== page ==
Ron Rivera has to keep reminding himself. He's only a rookie. He's only a rookie. He's only a rookie.
Cam Newton has been that good. In fact, he has been ridiculously good, better than even Rivera, who is banking his coaching future on the kid, thought he would be at this early stage of his professional career.
Newton has the arm and the size and the strength and the mobility. He has the work ethic and the leadership and the charisma.
He has all of the tools to be great. And then there is this: Newton recognizes that, despite his taking a blowtorch to the section of the NFL record book dedicated to rookie quarterbacks, the only numbers that matter are 0 and 2. Zero wins and two losses make 854 just a three-digit number. Newton gets that. He understands that the NFL is a results-driven league. Individual statistics are meaningless if your team doesn't win.
So although it is nice that, in the first two weeks of the season, Newton became just the sixth quarterback to pass for 400 yards in consecutive games -- Tom Brady became the seventh a few hours later on Sunday -- it really doesn't mean squat because the Carolina Panthers lost both games. Winning praise for being poised in the pocket and throwing for
854 yards, more than any other quarterback this season not named Brady, doesn't make up for losing games. Nothing does.
It is more than important for a rookie quarterback, especially one as potentially Hollywood as Newton, to understand that. It is everything. It has become clear that Newton won't be satisfied until he leads Carolina to a victory, and then another, and then another. He will try again Sunday against a Jacksonville Jaguars team that also will start a rookie.
The awareness that nothing but winning matters, coupled with all his other appealing attributes, will serve Newton well as he navigates his maiden voyage through the NFL and beyond. Getting wrapped up in yourself and your accomplishments, the attention and the money, has doomed more than one young quarterback. It is easy to do. Ask Vince Young. Or JaMarcus Russell. Or Ryan Leaf.
So far, at least -- and certainly this could change -- Newton seems unfazed by everything except the final results.
Asked this week during a conference call with Jacksonville media about his eye-popping performances against Arizona and Green Bay, Newton said, "It's still not enough.
"It doesn't matter how precedented or unprecedented it is. It isn't about stats in this league, it's about wins and losses," he said. "I'm not on my high horse right now. This is an uncomfortable feeling for me to be oh-for for the season."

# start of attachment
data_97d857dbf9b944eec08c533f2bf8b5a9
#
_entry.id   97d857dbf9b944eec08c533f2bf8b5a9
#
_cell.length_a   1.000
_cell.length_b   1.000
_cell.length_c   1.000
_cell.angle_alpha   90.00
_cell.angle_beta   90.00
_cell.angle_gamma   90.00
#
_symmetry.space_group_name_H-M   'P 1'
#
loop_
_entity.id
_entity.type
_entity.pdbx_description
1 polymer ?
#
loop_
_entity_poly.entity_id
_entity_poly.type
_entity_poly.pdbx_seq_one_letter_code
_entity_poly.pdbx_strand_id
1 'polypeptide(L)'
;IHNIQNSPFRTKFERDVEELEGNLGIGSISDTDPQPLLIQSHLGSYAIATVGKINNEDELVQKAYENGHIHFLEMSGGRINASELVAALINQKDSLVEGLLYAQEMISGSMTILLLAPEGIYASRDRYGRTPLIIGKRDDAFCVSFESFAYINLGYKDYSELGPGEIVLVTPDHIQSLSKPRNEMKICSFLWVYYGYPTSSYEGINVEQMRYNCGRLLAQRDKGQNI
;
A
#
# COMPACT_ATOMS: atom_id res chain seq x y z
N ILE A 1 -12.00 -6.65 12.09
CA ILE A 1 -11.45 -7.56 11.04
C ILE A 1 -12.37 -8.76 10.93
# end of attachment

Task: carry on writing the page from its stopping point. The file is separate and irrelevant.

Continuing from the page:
Rivera doesn't like being oh-fer his first season as a head coach, either, but he has been more than encouraged by what he has seen from Newton. The Panthers drafted Newton at No. 1 in April to be their franchise quarterback. The plan was for him to play, just not this well this early.
But, in early August, having not declared who would start between Newton and Jimmy Clausen, Rivera got a glimpse of the future. The team was at Bank of America Stadium holding a practice before 15,000 fans.
Carolina quarterbacks coach Mike Shula went to Rivera and said, "You know, Coach, I think, when the lights come on, he's going to be pretty doggone good."
"I don't want to call it an aerial show, but he showed he had the ability to make the deep throws," Rivera said by phone Wednesday night. "He showed he had the ability to make those quick decisions, and that's what was impressive, especially with the two-minute drill."
By the middle of the preseason, Rivera shelved the idea of bringing in a veteran quarterback who could play and help mentor Newton.
In the Panthers' last preseason game, against Pittsburgh, Newton led Carolina on a 10-play scoring drive. The next week, Newton was officially the starter.
"I guess conventional wisdom would say, 'Well, maybe you don't do it,'" Rivera said. "But you know what? There is just something about the kid that tells you he's going to learn best when he's on the football field doing it as opposed to sitting back watching people."
Rivera was coaching the linebackers in Philadelphia when the Eagles, behind a rookie coach named Andy Reid, drafted Donovan McNabb second overall in 1999. Rivera called Reid and Brad Childress, who was the Eagles' quarterbacks coach in '99 and later the offensive coordinator, and asked about how he should deal with his rookie quarterback.
Rivera and his staff set up a weekly and monthly calendar for Newton. He listed expectations, how Newton would work on Mondays and what he would do on Tuesdays, typically the players' only day off during the season. He made sure to stress that Newton take "Cam time," when he could just forget about football for a couple of hours. They also came up with a plan to limit the media's access to Newton, to keep potential distractions to a minimum.
Against Green Bay, Newton again threw for more than 400 yards, but he also threw three picks and stopped short of the end zone on drives to the Packers' 2-, 3-, 6- and 15-yard line. But his total of 854 passing yards is unreal, even to Newton's coach.
"Based on what he's done the first two weeks, you'd say he's ahead of the curve," Rivera said. "We always felt confident, but, man, he's exceeded those expectations I guess is the best way to put it."
Don't tell Newton that.
"I'm in the business to win football games," he said. "I'm not in the business to wow as far as statistics goes. Those will come when you win football games."
He's only a rookie, yet Newton gets it. With that attitude, the wins will come, most likely sooner rather than later.
Ashley Fox covers the NFL for ESPN.com.